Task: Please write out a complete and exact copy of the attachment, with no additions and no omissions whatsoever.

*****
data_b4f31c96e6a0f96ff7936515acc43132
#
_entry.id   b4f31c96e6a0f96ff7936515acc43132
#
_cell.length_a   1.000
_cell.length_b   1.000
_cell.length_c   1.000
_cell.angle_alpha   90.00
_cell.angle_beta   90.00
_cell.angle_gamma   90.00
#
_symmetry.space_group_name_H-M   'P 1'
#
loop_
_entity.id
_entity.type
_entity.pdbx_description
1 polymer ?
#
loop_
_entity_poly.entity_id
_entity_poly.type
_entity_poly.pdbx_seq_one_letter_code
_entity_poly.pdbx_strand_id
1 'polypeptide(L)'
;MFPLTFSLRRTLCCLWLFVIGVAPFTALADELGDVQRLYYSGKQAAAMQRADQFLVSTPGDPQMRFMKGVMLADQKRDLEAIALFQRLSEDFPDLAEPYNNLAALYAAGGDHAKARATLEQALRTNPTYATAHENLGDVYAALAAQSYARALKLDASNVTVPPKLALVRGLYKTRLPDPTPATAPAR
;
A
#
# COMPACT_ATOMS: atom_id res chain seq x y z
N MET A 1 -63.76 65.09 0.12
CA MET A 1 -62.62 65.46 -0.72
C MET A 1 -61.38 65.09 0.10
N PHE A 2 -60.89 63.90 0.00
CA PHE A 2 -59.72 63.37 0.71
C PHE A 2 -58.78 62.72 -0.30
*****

data_b4f31c96e6a0f96ff7936515acc43132
#
_entry.id   b4f31c96e6a0f96ff7936515acc43132
#
_cell.length_a   1.000
_cell.length_b   1.000
_cell.length_c   1.000
_cell.angle_alpha   90.00
_cell.angle_beta   90.00
_cell.angle_gamma   90.00
#
_symmetry.space_group_name_H-M   'P 1'
#
loop_
_entity.id
_entity.type
_entity.pdbx_description
1 polymer ?
#
loop_
_entity_poly.entity_id
_entity_poly.type
_entity_poly.pdbx_seq_one_letter_code
_entity_poly.pdbx_strand_id
1 'polypeptide(L)'
;MFPLTFSLRRTLCCLWLFVIGVAPFTALADELGDVQRLYYSGKQAAAMQRADQFLVSTPGDPQMRFMKGVMLADQKRDLEAIALFQRLSEDFPDLAEPYNNLAALYAAGGDHAKARATLEQALRTNPTYATAHENLGDVYAALAAQSYARALKLDASNVTVPPKLALVRGLYKTRLPDPTPATAPAR
;
A
#
# COMPACT_ATOMS: atom_id res chain seq x y z
N MET A 1 -63.76 65.09 0.12
CA MET A 1 -62.62 65.46 -0.72
C MET A 1 -61.38 65.09 0.10
N PHE A 2 -60.89 63.90 0.00
CA PHE A 2 -59.72 63.37 0.71
C PHE A 2 -58.78 62.72 -0.30